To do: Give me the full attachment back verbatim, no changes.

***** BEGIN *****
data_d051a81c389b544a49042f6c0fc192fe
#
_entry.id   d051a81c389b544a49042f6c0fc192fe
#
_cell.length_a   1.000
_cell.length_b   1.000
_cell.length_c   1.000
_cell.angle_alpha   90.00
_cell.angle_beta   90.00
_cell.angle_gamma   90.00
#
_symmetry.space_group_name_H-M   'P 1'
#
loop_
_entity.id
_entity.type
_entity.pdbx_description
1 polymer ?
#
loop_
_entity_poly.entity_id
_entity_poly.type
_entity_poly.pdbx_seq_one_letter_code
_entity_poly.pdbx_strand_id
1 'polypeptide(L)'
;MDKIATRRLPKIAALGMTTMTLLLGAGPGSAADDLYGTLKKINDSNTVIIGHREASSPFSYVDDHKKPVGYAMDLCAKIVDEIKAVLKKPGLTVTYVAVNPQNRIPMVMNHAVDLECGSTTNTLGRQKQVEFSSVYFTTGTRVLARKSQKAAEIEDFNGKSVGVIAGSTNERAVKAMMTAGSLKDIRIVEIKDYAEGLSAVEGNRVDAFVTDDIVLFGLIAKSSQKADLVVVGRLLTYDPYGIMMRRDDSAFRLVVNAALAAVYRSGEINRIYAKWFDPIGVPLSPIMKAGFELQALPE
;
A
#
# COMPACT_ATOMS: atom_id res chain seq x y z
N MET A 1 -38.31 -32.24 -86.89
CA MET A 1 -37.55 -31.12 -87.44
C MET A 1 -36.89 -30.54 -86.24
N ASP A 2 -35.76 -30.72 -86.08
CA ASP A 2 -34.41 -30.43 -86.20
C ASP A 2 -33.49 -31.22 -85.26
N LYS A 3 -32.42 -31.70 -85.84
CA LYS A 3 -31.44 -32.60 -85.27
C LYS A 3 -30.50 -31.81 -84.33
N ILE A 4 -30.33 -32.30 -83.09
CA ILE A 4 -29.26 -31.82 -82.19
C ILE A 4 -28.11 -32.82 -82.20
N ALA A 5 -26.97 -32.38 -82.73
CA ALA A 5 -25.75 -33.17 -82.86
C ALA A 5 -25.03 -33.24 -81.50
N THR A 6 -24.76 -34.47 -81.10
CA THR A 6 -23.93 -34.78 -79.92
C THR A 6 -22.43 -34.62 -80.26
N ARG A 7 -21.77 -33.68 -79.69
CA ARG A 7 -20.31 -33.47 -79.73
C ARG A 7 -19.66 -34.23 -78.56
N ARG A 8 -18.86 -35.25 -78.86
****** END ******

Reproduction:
data_d051a81c389b544a49042f6c0fc192fe
#
_entry.id   d051a81c389b544a49042f6c0fc192fe
#
_cell.length_a   1.000
_cell.length_b   1.000
_cell.length_c   1.000
_cell.angle_alpha   90.00
_cell.angle_beta   90.00
_cell.angle_gamma   90.00
#
_symmetry.space_group_name_H-M   'P 1'
#
loop_
_entity.id
_entity.type
_entity.pdbx_description
1 polymer ?
#
loop_
_entity_poly.entity_id
_entity_poly.type
_entity_poly.pdbx_seq_one_letter_code
_entity_poly.pdbx_strand_id
1 'polypeptide(L)'
;MDKIATRRLPKIAALGMTTMTLLLGAGPGSAADDLYGTLKKINDSNTVIIGHREASSPFSYVDDHKKPVGYAMDLCAKIVDEIKAVLKKPGLTVTYVAVNPQNRIPMVMNHAVDLECGSTTNTLGRQKQVEFSSVYFTTGTRVLARKSQKAAEIEDFNGKSVGVIAGSTNERAVKAMMTAGSLKDIRIVEIKDYAEGLSAVEGNRVDAFVTDDIVLFGLIAKSSQKADLVVVGRLLTYDPYGIMMRRDDSAFRLVVNAALAAVYRSGEINRIYAKWFDPIGVPLSPIMKAGFELQALPE
;
A
#
# COMPACT_ATOMS: atom_id res chain seq x y z
N MET A 1 -38.31 -32.24 -86.89
CA MET A 1 -37.55 -31.12 -87.44
C MET A 1 -36.89 -30.54 -86.24
N ASP A 2 -35.76 -30.72 -86.08
CA ASP A 2 -34.41 -30.43 -86.20
C ASP A 2 -33.49 -31.22 -85.26
N LYS A 3 -32.42 -31.70 -85.84
CA LYS A 3 -31.44 -32.60 -85.27
C LYS A 3 -30.50 -31.81 -84.33
N ILE A 4 -30.33 -32.30 -83.09
CA ILE A 4 -29.26 -31.82 -82.19
C ILE A 4 -28.11 -32.82 -82.20
N ALA A 5 -26.97 -32.38 -82.73
CA ALA A 5 -25.75 -33.17 -82.86
C ALA A 5 -25.03 -33.24 -81.50
N THR A 6 -24.76 -34.47 -81.10
CA THR A 6 -23.93 -34.78 -79.92
C THR A 6 -22.43 -34.62 -80.26
N ARG A 7 -21.77 -33.68 -79.69
CA ARG A 7 -20.31 -33.47 -79.73
C ARG A 7 -19.66 -34.23 -78.56
N ARG A 8 -18.86 -35.25 -78.86